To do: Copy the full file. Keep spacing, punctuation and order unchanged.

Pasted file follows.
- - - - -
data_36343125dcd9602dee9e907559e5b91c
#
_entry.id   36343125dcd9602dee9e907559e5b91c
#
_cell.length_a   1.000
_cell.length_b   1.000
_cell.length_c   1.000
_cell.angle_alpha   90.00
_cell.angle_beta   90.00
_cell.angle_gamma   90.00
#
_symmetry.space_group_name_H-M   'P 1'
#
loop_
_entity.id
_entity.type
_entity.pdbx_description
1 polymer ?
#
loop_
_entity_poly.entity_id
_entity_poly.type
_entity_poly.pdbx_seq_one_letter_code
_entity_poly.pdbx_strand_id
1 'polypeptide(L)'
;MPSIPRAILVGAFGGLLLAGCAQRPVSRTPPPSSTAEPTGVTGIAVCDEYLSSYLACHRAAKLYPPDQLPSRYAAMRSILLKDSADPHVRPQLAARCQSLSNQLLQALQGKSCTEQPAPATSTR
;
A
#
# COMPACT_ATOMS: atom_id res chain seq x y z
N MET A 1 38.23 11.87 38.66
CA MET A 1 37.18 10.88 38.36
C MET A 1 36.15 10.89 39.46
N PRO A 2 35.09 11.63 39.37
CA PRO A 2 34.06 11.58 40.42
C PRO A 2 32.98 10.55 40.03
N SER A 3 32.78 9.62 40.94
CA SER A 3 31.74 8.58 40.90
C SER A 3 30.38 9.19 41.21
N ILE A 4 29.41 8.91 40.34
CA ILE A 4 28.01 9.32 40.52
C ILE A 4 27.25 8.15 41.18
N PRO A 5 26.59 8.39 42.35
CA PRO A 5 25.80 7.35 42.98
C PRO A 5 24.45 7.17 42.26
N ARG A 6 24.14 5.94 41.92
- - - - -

data_36343125dcd9602dee9e907559e5b91c
#
_entry.id   36343125dcd9602dee9e907559e5b91c
#
_cell.length_a   1.000
_cell.length_b   1.000
_cell.length_c   1.000
_cell.angle_alpha   90.00
_cell.angle_beta   90.00
_cell.angle_gamma   90.00
#
_symmetry.space_group_name_H-M   'P 1'
#
loop_
_entity.id
_entity.type
_entity.pdbx_description
1 polymer ?
#
loop_
_entity_poly.entity_id
_entity_poly.type
_entity_poly.pdbx_seq_one_letter_code
_entity_poly.pdbx_strand_id
1 'polypeptide(L)'
;MPSIPRAILVGAFGGLLLAGCAQRPVSRTPPPSSTAEPTGVTGIAVCDEYLSSYLACHRAAKLYPPDQLPSRYAAMRSILLKDSADPHVRPQLAARCQSLSNQLLQALQGKSCTEQPAPATSTR
;
A
#
# COMPACT_ATOMS: atom_id res chain seq x y z
N MET A 1 38.23 11.87 38.66
CA MET A 1 37.18 10.88 38.36
C MET A 1 36.15 10.89 39.46
N PRO A 2 35.09 11.63 39.37
CA PRO A 2 34.06 11.58 40.42
C PRO A 2 32.98 10.55 40.03
N SER A 3 32.78 9.62 40.94
CA SER A 3 31.74 8.58 40.90
C SER A 3 30.38 9.19 41.21
N ILE A 4 29.41 8.91 40.34
CA ILE A 4 28.01 9.32 40.52
C ILE A 4 27.25 8.15 41.18
N PRO A 5 26.59 8.39 42.35
CA PRO A 5 25.80 7.35 42.98
C PRO A 5 24.45 7.17 42.26
N ARG A 6 24.14 5.94 41.92